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Magnetic Resonance Imaging on TAVI

Cardiac Magnetic Resonance Imaging is a three-dimensional technology that uses magnetic fields and radio waves to acquire detailed pictures of a patient’s heart.Unlike certain other imaging techniques, it doesn’t use ionising radiation, so patients don’t need to be exposed to harmful X-rays or radioactive substances.

In the assessment of aortic valve disease, cardiac MRI yields highly accurate information on the severity of aortic stenosis, as well as on procedural feasibility and device sizing. However, cardiac MRI has several contraindications like patients with metallic implants, pacemakers, or claustrophobia that limit its more widespread use in many cases.

New MRI indications on TAVI

As the number of TAVI procedures rises, similarly the number of patients who are unable to be examined properly using CTA, echocardiogram, or stress echocardiography will increase. As a result, non-contrast MR may be useful in the preoperative evaluation of the patients listed below.

Patients who have had a significant allergic reaction to intravenous iodinated contrast media and are unable to receive it for CTA.

Acute kidney injury or chronic kidney injury with serum creatinine > 2 mg/dL or GFR 30 mL/min/m2

Evaluating the severity of aortic stenosis in patients with poor acoustic windows and low cardiac outputs.

Using echocardiography to assess the severity of aortic stenosis in individuals who have moderate stenosis but are symptomatic for severe stenosis and are not candidates for stress echocardiography.

In the presence of significant delayed enhancement prior to TAVI, post-gadolinium delayed enhanced imaging has been utilised to determine the degree of coronary artery disease in patients undergoing TAVI, and it has been proven that there is a reduced LVEF recovery after TAVI. Gadolinium, on the other hand, should not be used in people who have weak renal function. Preoperative measures for TAVI do not require gadolinium enhanced MRI.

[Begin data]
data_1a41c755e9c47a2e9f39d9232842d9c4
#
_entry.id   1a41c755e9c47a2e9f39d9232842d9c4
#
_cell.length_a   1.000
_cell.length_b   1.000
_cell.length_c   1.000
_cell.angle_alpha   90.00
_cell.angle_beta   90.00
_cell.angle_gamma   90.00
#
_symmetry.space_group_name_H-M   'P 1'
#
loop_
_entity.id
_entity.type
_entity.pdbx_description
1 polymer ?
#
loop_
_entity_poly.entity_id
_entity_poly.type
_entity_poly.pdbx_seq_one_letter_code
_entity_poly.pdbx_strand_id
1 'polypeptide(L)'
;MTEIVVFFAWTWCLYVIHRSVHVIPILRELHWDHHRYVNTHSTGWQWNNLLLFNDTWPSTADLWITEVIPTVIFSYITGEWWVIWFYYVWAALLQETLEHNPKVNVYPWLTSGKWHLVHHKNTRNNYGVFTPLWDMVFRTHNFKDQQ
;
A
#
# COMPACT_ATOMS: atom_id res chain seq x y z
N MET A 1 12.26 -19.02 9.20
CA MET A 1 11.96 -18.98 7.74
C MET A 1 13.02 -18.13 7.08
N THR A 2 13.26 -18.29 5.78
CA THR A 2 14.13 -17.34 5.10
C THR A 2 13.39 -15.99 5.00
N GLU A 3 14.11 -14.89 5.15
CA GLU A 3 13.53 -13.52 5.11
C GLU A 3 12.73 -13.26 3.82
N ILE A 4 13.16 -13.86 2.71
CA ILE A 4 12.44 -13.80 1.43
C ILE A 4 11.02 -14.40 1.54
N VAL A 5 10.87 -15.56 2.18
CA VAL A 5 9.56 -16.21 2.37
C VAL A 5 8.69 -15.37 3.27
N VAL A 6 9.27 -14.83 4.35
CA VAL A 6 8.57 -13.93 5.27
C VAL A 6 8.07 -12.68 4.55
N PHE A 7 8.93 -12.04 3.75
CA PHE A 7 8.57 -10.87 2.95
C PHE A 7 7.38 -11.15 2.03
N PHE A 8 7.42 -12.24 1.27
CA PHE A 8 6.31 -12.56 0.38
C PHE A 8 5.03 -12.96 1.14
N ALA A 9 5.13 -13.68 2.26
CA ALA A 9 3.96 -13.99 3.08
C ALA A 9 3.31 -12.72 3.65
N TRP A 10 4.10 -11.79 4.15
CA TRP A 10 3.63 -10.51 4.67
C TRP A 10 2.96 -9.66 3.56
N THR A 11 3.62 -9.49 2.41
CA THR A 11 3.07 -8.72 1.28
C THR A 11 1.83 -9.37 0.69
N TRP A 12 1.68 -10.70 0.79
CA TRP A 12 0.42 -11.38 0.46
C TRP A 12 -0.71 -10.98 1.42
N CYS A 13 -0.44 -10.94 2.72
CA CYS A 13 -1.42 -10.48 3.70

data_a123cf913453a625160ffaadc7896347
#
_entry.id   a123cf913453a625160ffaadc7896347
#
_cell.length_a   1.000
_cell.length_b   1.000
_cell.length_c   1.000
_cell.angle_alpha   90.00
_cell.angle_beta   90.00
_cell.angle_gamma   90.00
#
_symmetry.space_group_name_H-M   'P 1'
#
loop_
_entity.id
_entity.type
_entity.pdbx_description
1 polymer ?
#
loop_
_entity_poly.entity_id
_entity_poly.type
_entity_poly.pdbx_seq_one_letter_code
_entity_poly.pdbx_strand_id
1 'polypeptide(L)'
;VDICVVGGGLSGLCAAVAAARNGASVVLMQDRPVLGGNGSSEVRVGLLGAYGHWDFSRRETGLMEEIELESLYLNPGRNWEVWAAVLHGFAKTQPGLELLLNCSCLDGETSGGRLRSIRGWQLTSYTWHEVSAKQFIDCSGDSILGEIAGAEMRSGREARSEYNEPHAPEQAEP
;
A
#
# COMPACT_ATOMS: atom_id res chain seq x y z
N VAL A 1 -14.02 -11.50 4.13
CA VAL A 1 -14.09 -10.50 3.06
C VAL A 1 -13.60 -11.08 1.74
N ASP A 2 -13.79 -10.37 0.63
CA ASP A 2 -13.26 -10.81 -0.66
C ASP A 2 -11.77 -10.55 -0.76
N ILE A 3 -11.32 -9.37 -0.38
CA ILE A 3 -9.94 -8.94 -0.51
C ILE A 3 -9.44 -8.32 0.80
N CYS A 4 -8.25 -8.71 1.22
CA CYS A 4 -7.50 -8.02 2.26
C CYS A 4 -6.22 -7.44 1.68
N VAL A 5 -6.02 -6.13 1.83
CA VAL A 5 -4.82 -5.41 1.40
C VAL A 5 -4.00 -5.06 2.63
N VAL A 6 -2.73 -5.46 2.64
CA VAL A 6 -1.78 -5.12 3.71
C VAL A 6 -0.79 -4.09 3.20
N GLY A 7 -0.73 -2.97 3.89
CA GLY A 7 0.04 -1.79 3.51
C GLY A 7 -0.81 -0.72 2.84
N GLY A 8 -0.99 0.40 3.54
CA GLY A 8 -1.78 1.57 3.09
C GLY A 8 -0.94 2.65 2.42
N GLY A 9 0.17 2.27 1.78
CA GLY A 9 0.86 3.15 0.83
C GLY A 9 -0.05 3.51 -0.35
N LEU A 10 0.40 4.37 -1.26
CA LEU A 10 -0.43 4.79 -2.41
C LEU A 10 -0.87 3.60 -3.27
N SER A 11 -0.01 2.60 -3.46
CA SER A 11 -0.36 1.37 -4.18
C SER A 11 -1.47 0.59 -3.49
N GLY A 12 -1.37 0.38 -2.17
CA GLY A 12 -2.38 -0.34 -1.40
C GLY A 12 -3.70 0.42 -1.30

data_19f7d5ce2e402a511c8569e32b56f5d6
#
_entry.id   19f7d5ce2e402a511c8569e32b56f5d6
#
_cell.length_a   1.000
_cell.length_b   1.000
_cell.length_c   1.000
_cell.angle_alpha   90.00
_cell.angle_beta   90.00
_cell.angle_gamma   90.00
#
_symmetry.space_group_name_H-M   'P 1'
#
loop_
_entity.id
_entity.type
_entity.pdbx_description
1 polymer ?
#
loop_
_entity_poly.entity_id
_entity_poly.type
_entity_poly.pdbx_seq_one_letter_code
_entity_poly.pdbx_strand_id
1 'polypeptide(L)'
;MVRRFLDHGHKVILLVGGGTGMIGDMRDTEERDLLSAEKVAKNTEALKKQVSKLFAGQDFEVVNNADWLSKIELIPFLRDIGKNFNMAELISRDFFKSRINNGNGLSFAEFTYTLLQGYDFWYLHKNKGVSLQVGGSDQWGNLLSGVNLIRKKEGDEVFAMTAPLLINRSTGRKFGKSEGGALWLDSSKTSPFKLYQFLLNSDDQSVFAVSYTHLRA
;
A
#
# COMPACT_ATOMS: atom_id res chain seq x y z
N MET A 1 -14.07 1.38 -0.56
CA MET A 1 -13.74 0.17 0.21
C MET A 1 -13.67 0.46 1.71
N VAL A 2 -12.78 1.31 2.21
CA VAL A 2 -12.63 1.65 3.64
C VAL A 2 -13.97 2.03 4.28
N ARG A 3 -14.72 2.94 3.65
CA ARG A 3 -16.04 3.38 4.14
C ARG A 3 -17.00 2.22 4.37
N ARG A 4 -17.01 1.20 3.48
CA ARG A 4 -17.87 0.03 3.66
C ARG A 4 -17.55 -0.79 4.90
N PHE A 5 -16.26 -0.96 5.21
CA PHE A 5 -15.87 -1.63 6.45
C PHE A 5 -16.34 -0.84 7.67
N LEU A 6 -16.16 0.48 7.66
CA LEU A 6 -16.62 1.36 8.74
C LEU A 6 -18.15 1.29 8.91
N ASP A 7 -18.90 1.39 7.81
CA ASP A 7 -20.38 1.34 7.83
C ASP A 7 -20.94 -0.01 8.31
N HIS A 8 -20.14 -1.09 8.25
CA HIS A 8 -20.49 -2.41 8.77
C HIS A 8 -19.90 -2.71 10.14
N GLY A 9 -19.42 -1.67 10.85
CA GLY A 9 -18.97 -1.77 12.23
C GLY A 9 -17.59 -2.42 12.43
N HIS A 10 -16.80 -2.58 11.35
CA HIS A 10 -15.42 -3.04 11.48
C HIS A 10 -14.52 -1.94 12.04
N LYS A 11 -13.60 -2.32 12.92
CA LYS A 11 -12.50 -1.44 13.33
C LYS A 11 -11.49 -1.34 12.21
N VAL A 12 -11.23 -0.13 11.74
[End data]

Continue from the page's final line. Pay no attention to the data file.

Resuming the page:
Aorta and Peripheral Arteries Evaluation

Although invasive angiography is the standard for evaluating the size and tortuosity of peripheral arteries, MR angiography may be a non-invasive alternative for patients with renal failure. A recent study indicates that gadolinium-enhanced MR angiography, using a new technique, can accurately assess iliac stenosis severity.[Fig. 1(A)][Fig. 1(B)].

MRI of Peripheral vessels Fig 1:A,B

The diameter of the iliac arteries will determine whether a surgeon performs a transapical or a transfemoral approach. As well, calcifications within an abdominal aortic aneurysm can make the transfemoral approach difficult. However, MRI makes it more difficult to evaluate the extent and location of those calcifications.

Anatomy of the Aortic Valve and Valve Area Evaluation

The severity of aortic stenosis can be evaluated with magnetic resonance imaging, either by direct measurement of the stenotic orifice or by estimation of peak flow velocity. Several studies have demonstrated the accuracy of magnetic resonance imaging to estimate the aortic valve area. However, this measurement does not reflect the workload of the left ventricle, more related to the effective orifice area, usually smaller than the anatomical aortic valve area.

In this regard, velocity-encoded magnetic resonance imaging enables the assessment of the effective orifice area providing comparable assessments as those obtained with Doppler echocardiography.

Aortic Annulus Sizing

The size of the aortic annulus is one of the cornerstones of procedural success. The ellipsoid geometry of the structure is bounded by a combination of muscular and fibrous components without a clear ring structure. Three-dimensional MRI and CT imaging clearly show that the annulus is smaller in the sagittal plane than in the coronal plane.

Aortic Annulus Sizing

Evaluation of the Aortic Root and Coronary Artery

Measuring the sino-tubular junction is an important step in transcatheter aortic valve implantation since patients with a sino-tubular junction diameter ≥45mm are not good candidates for self-expandable devices. Before transcatheter aortic valve implantation, the coronary anatomy needs to be assessed. Although the feasibility of MRI for non-invasive angiography has been demonstrated, the accuracy of MRI to detect coronary artery stenoses is lower as compared to Multislice CT.

Further Reading:

Multislice CT Imaging on Transcatheter Aortic Valve Implantation

How Does Imaging Affect Transcatheter Aortic Valve Implantation?​

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